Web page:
How to fix the U.S. debt crisis

How to fix the U.S. debt crisis


According to the U.S. Debt Clock, the federal debt has now grown to more than $26 trillion. 

The massive spending by the federal government earlier this year to address the coronavirus crisis made the debt and deficit crises even worse. By the end of the decade, the debt will be more than the entire economy. Levels of debt as a percentage of gross domestic product will soon surpass levels last seen during World War II. The current problems are much more long-term than fighting a war.

Interest payments are now more than the entire national debt was at the start of the Reagan presidency. That means less and less money for children, health care, defense and other priorities of the federal government.  

Imagine a friend who was spending more than they earned each year and borrowed so much that his debt was about to surpass his annual income. Then, consider that every dollar he borrowed was just going to pay the interest on the debt he owed. Most of us would have an intervention with that friend.

The federal government needs an intervention. We need a Balanced Budget Amendment — before it’s too late.  

There are several ways to get there. Technically, the quickest route would be for two-thirds of the members of the Congress to vote to send language for a Balanced Budget Amendment to the states. Then, three-quarters of the states would have to vote to ratify the language for it to become a part of the U.S. Constitution. 

When President Reagan was pushing for a Balanced Budget Amendment in the 1980s, two-thirds of the Senate voted for a resolution but it failed to get the necessary votes in the House. Years later, when Republicans regained the majority in the House after the 1994 elections, it passed as part of Speaker Newt Gingrich’s Contract with American but failed to get the necessary votes in the Senate.  

It is a bipartisan issue: The debt went from about $5 trillion to $10 trillion under President Bush. Then it went to nearly $20 trillion under President Obama. We can’t depend on the people in Washington to do it for us. 

Thankfully, the Founders provided more than one way to begin the process to amend the U.S. Constitution. Under Article V, two-thirds of the state can apply for a convention. During that gathering, each state would vote on specific language for an amendment. Once approved, the language would be sent back to the states where three-quarters would have to vote to ratify the amendment. 

For the past year, I have been working with the Center for State-led National Debt Solutions on a campaign to get 34 states to approve resolutions calling for a Balanced Budget Amendment. So far, we have 28 states and we were about to pass a new resolution in South Carolina when the coronavirus crisis shut down the state legislature. Upon passage, we were going to move onto Idaho, Kentucky and Montana. Approving a resolution in the remaining states should not be difficult once lawmakers get back to work.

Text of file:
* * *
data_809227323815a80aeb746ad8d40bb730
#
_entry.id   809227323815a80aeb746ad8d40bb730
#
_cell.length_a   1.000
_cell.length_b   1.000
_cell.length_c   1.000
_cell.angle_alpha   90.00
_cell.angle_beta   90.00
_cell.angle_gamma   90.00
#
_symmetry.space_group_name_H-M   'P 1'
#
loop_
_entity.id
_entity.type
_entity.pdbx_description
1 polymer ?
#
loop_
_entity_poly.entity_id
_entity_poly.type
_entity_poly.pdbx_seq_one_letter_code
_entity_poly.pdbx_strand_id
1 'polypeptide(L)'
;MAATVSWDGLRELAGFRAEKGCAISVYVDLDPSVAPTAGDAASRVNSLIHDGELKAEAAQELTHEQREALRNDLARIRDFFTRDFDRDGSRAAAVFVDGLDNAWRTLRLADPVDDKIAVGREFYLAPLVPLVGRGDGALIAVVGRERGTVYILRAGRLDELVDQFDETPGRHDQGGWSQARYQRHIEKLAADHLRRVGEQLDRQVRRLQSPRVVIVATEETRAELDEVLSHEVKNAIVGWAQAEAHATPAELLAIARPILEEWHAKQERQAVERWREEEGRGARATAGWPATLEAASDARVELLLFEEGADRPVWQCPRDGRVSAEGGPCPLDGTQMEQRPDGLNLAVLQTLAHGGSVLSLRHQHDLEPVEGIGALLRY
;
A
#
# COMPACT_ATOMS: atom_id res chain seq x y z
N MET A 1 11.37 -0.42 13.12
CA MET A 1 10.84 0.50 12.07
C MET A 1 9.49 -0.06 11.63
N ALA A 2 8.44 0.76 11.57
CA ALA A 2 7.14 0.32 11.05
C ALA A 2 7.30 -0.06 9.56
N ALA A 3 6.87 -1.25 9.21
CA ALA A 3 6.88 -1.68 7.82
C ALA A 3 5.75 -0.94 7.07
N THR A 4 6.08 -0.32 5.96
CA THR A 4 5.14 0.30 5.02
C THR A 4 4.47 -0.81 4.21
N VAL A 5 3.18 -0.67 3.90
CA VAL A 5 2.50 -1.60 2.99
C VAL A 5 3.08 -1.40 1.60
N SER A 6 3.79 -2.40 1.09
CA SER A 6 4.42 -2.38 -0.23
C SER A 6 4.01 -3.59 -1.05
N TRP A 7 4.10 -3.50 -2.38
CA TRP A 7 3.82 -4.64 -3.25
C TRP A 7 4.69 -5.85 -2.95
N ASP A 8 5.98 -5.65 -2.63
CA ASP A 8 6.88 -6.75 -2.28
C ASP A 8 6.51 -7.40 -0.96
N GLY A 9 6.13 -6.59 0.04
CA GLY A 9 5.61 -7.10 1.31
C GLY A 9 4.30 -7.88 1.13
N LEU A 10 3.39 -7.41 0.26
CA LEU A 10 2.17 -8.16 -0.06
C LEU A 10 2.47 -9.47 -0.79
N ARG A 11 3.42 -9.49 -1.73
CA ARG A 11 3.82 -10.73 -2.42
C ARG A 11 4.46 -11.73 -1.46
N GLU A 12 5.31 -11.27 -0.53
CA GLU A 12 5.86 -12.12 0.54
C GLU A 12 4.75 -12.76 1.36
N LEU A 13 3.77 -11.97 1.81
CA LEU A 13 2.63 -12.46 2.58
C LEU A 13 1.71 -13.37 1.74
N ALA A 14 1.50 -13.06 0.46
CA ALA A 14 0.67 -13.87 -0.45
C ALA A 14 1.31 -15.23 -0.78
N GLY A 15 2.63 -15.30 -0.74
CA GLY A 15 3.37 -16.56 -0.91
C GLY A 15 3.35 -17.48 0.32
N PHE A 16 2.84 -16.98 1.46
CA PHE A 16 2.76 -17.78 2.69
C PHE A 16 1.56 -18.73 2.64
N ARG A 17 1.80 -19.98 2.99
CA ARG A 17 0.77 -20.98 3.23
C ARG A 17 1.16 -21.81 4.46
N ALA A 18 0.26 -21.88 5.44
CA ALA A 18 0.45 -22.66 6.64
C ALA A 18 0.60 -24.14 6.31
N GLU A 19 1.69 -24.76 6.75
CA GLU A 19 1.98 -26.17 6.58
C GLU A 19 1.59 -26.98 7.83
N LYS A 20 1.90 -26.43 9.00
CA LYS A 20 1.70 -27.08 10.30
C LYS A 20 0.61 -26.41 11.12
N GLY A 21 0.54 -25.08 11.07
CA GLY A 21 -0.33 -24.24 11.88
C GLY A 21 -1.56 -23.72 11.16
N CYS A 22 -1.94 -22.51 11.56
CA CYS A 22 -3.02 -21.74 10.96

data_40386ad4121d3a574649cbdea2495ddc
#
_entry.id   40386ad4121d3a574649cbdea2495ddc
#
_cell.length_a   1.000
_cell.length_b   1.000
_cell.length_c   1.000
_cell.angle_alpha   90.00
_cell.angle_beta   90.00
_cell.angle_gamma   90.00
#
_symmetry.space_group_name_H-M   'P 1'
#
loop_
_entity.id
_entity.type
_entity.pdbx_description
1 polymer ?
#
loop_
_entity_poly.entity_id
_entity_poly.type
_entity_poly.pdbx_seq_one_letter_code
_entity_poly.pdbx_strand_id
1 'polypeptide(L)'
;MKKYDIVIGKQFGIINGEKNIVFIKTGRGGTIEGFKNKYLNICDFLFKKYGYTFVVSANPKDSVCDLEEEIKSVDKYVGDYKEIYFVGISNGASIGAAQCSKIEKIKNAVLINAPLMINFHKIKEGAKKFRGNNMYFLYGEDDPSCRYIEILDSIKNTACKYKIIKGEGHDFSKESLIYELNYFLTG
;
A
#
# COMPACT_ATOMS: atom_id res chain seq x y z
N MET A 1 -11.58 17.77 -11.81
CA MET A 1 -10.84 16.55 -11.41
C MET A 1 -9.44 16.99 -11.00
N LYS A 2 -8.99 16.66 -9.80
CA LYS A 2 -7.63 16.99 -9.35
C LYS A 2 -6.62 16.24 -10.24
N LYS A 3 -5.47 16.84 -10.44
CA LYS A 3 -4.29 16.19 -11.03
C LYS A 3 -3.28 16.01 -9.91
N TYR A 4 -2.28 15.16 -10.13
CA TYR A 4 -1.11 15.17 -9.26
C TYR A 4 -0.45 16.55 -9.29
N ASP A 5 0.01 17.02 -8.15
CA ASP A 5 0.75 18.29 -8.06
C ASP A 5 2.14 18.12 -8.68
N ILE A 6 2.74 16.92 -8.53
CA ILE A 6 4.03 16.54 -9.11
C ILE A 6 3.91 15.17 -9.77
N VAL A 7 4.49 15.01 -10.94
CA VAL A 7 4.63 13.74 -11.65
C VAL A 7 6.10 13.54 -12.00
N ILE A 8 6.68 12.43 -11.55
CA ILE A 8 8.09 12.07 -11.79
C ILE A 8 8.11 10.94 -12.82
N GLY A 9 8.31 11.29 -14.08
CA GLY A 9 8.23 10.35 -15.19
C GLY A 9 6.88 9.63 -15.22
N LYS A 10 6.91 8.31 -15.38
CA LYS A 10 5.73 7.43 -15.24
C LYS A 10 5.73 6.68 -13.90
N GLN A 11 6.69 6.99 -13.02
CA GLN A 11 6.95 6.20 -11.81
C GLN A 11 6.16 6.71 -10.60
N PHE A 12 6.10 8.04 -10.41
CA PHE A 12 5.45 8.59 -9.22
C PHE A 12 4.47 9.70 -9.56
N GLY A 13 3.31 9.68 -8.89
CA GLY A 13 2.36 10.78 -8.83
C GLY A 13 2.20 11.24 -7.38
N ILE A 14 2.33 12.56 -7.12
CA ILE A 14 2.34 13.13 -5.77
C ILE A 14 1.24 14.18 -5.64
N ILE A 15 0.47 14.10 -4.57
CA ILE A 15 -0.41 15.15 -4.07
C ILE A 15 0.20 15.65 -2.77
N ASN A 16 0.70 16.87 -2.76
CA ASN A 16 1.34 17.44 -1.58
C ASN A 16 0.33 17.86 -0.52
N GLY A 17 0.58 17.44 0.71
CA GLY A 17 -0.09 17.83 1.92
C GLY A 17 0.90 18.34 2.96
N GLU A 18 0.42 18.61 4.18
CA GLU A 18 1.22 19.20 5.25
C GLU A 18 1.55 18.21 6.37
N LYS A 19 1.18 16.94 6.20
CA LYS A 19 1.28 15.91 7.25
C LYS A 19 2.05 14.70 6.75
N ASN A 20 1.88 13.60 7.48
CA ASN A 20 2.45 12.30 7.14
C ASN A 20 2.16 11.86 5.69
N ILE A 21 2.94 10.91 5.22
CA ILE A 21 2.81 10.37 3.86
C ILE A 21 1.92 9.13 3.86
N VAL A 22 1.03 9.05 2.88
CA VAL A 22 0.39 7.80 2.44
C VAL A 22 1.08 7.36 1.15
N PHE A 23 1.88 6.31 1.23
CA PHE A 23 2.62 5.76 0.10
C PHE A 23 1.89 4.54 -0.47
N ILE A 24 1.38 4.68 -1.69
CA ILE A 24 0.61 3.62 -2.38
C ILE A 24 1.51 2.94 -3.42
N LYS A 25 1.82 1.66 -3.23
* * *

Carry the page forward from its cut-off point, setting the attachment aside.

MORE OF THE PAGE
Another option is to seek legal action. A group called Let Us Vote for a Balanced Budget Amendment Citizen’s Campaign Inc. is pushing our elected staff officials to ask the court to rule that the states have reached the two-thirds threshold based on the fact that 28 states have passed Balanced Budget Amendment-specific resolutions and six more states have passed open-ended resolutions calling for a convention under Article V. Combined, these resolutions add up to 34 and meet the constitutional requirement for two-thirds of the states. 

In addition, Let Us Vote for a Balanced Budget Amendment Citizen’s Campaign Inc. is promoting a pledge for all candidates for the state legislature or Congress to sign stating their support for a Balanced Budget Amendment. Not surprisingly, there is significant support from the general public. 

Voters can understand that they have to balance their own budgets and they know that employers have to do the same or they will go out of business. Even local and state governments have to have balanced budgets. If all of the rest of us do, why can’t the federal government? 

As imperfect as our Founders were in some areas of their own personal lives, they created an incredible document that protects our founding principles of liberty and justice for all. They also foresaw important issues that would come up that might be foreign during their lifetime but that would need to be addressed in the future.  

Twenty-seven times during the history of our country amendments were offered to improve our Constitution. To ensure the financial future of our children and their children, we must get the debt and deficit crisis under control in America. We need a Balanced Budget Amendment — before it’s too late.

• Scott Walker was the 45th governor of Wisconsin. You can contact him at [email protected] or follow him @ScottWalker.

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